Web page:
Cristina Daroca  08:15

And then internally, I think there’s also something that again, we’ve all done before, which is go to your sales team and say, Hey, guys, we’re gonna do ABM, it’s gonna be great, we’re gonna get so many opportunities for you. And this is going to be you know, the panacea to everything. And you have an event, build your list, you haven’t done your research, you haven’t even you know, like, build your program and or your strategy. And your sales team is already, you know, thinking that they’re gonna have these opportunities tomorrow. And, you know, sales people tend to be very short sighted and they’re just looking for things, you know, right away. And that’s not how ABM works, ABM takes a lot of time. So my recommendation there is to not say it like that. Don’t go to your sales team and say, Hey, we’re gonna do ABM, start building your programs, start sharing, because you do have to share and align with them. But just share as in, hey, this is how we’re going to do marketing going forward. We’re going to help you with your accounts. Can we work together on what accounts you’re working on? Can we start to figure out the messaging for these accounts and start building it like that. Instead of just saying, you know, we’re gonna do this new thing, and it’s gonna be awesome, and you’re gonna get all these results from it, because it takes a lot of time, for ABM, to really have those results. So that internal education is super important too.

Christian Klepp  09:33

Absolutely, absolutely. Great points. I mean, going back to your first point, sending the same message to everyone. I believe that that’s the spray and pray approach, hoping that something comes back, right. And then the second one is going to your sales team and essentially giving them false hope.

Cristina Daroca  09:52

Yeah, exactly.

Christian Klepp  09:53

And run this ABM campaign and then it’s going to lead to this, I call it the revolving door of leads, right which we all know it’s not going to happen. But I did have one follow up question for you Cristina. How do you… And I’m sure you’ve dealt with this in the past, like, for instance, that second scenario where you go to the salespeople, and you talk to them about ABM, and what have you, and that you’re going to implement this campaign, and you’d like to get them involved, because clearly, there needs to be some kind of collaboration between the two departments. How do you feel with pushback? Right? Like, say, for instance, maybe they don’t know what ABM is? Or if they do, they don’t think that it works? And they, they are not on board with that at all. Right? How do you deal with that?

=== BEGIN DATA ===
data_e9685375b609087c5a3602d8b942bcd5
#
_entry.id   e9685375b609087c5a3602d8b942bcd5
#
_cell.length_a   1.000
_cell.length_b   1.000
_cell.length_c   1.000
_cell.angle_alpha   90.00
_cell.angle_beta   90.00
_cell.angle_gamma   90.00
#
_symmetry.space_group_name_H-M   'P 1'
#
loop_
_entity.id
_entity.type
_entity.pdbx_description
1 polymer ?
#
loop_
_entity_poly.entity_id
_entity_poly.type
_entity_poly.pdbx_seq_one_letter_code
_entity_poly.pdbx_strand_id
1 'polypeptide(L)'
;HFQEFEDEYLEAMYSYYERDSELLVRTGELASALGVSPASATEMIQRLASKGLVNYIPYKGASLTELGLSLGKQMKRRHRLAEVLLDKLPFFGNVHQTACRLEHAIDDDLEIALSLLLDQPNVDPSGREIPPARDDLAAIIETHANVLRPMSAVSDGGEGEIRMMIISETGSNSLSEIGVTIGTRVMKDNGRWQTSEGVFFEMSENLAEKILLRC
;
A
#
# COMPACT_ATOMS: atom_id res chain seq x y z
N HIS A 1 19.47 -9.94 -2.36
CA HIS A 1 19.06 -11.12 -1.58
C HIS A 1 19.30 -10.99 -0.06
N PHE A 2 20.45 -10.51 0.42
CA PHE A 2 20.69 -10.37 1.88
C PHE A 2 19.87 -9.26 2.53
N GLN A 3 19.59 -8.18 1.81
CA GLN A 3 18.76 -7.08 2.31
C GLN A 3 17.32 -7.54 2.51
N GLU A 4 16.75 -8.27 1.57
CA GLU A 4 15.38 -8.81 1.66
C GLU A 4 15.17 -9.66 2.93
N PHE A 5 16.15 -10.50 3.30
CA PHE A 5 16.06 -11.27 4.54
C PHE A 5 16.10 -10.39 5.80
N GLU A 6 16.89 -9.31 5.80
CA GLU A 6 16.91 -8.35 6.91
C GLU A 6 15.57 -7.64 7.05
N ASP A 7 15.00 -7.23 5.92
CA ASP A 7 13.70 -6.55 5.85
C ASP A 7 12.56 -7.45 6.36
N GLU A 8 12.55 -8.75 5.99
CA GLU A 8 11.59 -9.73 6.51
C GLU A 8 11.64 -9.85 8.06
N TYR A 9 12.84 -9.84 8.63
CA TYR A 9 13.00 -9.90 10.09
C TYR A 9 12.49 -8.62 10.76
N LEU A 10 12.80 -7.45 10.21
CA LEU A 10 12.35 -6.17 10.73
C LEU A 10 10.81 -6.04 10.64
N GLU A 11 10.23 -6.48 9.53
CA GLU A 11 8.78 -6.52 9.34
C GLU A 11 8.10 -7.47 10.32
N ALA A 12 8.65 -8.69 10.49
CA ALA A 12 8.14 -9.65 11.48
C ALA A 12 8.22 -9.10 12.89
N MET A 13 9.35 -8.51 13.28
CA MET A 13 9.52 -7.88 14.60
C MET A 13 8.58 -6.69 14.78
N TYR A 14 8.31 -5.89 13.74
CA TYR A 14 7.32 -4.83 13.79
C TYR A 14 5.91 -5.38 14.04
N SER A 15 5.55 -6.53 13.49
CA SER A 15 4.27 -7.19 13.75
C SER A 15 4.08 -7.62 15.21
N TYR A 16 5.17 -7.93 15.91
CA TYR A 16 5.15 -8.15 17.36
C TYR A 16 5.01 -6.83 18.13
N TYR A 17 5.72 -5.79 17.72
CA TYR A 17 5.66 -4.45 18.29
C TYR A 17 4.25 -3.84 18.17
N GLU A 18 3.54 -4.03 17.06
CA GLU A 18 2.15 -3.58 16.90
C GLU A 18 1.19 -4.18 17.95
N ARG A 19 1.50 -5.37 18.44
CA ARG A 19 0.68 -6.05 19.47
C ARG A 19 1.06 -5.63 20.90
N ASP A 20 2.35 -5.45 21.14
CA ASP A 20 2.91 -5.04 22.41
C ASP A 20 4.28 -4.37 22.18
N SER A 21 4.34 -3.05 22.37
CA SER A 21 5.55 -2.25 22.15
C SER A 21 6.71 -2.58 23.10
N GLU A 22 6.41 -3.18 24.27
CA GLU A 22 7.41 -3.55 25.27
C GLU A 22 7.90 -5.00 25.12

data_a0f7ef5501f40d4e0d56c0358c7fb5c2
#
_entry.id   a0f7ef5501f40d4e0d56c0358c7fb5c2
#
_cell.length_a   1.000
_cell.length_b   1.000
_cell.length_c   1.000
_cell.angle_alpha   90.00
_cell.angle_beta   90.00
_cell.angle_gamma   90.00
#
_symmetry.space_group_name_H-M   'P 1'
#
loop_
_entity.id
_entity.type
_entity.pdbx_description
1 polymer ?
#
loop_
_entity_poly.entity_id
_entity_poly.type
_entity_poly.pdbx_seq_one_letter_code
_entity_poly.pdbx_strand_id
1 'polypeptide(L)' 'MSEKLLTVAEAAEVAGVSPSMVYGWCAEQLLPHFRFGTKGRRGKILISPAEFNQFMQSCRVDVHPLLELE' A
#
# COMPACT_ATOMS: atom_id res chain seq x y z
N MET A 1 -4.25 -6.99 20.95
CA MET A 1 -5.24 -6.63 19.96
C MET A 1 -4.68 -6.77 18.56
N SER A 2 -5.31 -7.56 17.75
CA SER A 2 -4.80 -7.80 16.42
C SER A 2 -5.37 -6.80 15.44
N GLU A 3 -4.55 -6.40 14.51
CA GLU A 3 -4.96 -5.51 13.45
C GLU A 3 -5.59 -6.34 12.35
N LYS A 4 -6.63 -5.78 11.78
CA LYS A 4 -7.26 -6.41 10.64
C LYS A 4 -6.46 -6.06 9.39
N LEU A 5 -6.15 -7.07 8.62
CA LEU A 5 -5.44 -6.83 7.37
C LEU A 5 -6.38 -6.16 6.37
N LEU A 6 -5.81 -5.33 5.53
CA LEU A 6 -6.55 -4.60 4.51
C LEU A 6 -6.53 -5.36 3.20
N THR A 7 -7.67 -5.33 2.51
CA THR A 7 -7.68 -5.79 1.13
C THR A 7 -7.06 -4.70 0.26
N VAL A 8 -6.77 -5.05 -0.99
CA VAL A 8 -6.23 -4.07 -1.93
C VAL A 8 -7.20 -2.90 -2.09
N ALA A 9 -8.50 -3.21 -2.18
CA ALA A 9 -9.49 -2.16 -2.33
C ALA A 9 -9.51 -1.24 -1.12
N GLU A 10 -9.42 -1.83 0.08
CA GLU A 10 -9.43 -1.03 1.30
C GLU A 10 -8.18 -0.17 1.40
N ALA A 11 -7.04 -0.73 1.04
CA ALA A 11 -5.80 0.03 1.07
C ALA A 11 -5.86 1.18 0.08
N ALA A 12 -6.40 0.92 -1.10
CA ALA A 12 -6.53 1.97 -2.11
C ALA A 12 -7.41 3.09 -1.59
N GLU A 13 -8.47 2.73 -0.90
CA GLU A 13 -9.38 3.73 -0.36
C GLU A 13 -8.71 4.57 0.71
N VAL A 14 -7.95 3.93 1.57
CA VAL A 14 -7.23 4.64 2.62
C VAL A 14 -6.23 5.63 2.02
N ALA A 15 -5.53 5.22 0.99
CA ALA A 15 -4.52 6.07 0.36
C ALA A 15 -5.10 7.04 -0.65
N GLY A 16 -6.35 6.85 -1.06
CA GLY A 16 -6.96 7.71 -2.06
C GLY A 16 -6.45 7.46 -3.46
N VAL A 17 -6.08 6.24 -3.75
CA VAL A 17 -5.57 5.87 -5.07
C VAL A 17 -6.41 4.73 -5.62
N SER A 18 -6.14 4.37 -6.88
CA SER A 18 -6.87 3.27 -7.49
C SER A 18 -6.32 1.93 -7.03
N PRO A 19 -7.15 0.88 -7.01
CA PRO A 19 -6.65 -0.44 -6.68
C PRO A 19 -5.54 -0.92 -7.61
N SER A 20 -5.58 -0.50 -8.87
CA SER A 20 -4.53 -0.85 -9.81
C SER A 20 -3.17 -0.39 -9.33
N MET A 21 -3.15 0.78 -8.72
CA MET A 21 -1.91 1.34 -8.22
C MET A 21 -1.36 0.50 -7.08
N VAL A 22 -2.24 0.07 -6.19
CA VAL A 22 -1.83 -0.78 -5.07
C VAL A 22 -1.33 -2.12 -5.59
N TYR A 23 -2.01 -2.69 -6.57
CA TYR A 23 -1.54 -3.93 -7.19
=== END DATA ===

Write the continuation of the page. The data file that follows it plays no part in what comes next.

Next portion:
Cristina Daroca  10:43

Yeah, and I’ve had a lot of pushback from, especially from the sales team, because they’ve heard this, you know, a lot of times, and they’ve heard it a lot of companies and it hasn’t worked. And so it’s normal, they’re skeptical, and you know, they just want to do their work and, and hopefully close more deals. So yeah, the way I deal with it is, again, first of all,  not going to them and saying, Hey, we’re gonna do ABM and it’s gonna be great, because then yeah, you’re losing your credibility right there. It’s really about start building your program. Have a program in place and a strategy in place that you have thought through, and work with them to make sure that you’re aligned in terms of what accounts you want to target, what message you should be putting out there. And then usually, what I try to do if you have the option is select two or three reps that really have worked with you in the past or that you know personally, or you know, that you know can be allies, and work with them first and get it with them first, get their buy in, get, you know, help them first. And then once they have seen success, and they, you know, they understand the program, they are the ones who then go to others and say, oh, yeah, they’re you know, marketing is helping me with this thing and that thing, and then you can start to show results to others and sell quote, unquote, sell it with results, rather than, you know, going to your entire salesforce and saying, we’re going to do this for all of you, we’re going to help you all because we all know reps are different, some of them work in different ways. And you really have to select who can be successful with this and start there so that you can then you know, increase the program to the rest.

Christian Klepp  12:19

Yeah, no, absolutely. Absolutely. When it comes to working together, because I totally agree you should. You should have or nurture that relationship with those particular like those specific like salespeople, and test that out with them and get their buy in so that they can also in turn become your advocates internally. But in your experience, when you say work together with specific number of reps, are you talking about, like more senior salespeople or the mid level? Or are they across different levels of like, in terms of seniority?

Cristina Daroca  12:53